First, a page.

Hepatitis A virus is a vaccine-preventable, communicable virus affecting the liver. It is usually transmitted person-to-person through the fecal-oral route or consumption of contaminated food or water. Hepatitis A is a self-limited disease that does not result in chronic infection. Antibodies produced in response to hepatitis A infection last for life and protect against reinfection. The best way to prevent hepatitis A infection is to get vaccinated.
It is usually spread by eating food or drinking water contaminated with infected feces. Shellfish which have not been sufficiently cooked is a relatively common source. It may also be spread through close contact with an infectious person. While children often do not have symptoms when infected, they are still able to infect others. After a single infection, a person is immune for the rest of his or her life. Vaccination is the most efficient means to prevent infection.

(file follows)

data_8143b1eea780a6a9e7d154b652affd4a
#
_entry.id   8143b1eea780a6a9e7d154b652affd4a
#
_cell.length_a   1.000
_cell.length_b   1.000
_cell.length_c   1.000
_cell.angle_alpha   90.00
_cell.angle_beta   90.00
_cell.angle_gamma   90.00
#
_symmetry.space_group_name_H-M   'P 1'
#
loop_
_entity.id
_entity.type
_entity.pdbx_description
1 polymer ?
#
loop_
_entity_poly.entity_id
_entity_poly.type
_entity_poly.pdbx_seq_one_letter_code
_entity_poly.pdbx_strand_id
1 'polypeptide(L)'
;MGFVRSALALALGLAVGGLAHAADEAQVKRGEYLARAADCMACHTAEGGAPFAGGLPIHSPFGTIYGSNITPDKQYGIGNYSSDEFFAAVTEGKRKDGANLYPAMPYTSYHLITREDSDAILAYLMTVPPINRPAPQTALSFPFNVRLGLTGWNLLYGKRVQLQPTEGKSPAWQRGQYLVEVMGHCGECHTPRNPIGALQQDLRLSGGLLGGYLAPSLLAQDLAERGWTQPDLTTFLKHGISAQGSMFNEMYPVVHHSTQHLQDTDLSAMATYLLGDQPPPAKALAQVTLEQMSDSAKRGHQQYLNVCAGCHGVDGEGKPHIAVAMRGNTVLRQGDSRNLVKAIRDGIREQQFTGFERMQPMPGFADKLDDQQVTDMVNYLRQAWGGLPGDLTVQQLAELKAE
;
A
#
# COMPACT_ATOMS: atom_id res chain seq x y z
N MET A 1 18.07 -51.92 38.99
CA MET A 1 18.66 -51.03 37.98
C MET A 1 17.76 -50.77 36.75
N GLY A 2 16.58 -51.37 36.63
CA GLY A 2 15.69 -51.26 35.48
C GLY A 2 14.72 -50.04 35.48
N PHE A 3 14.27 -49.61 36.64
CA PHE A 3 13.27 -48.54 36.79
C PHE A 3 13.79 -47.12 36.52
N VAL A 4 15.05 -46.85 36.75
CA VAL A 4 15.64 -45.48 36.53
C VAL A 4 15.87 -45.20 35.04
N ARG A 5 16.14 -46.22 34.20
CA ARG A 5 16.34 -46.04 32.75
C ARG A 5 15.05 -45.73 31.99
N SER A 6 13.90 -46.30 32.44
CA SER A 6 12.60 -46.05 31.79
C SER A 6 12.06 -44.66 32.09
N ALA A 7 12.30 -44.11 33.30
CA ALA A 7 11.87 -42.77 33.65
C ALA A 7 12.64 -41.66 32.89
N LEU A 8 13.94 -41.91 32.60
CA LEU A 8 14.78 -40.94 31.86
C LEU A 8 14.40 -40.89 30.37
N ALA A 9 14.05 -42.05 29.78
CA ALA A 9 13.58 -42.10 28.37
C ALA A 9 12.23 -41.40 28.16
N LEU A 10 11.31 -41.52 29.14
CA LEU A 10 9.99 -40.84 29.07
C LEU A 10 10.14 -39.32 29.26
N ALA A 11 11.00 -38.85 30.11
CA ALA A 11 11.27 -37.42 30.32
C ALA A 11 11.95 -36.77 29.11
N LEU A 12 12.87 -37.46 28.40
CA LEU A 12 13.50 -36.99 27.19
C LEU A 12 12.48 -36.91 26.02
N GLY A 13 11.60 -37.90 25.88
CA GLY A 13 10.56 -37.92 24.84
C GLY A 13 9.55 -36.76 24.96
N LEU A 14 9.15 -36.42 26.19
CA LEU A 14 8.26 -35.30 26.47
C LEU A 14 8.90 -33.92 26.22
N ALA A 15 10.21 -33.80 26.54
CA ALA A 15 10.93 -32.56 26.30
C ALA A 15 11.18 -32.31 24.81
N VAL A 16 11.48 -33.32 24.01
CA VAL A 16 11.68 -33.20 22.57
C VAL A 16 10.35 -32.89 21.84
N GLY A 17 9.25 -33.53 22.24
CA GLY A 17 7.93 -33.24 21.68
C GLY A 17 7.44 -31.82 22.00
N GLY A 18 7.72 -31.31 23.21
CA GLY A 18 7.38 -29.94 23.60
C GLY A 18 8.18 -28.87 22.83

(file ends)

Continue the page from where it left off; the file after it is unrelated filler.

Hepatitis A primarily affects the liver of infected persons. Symptoms do not always develop but may include:
- Pain in your belly
- Loss of appetite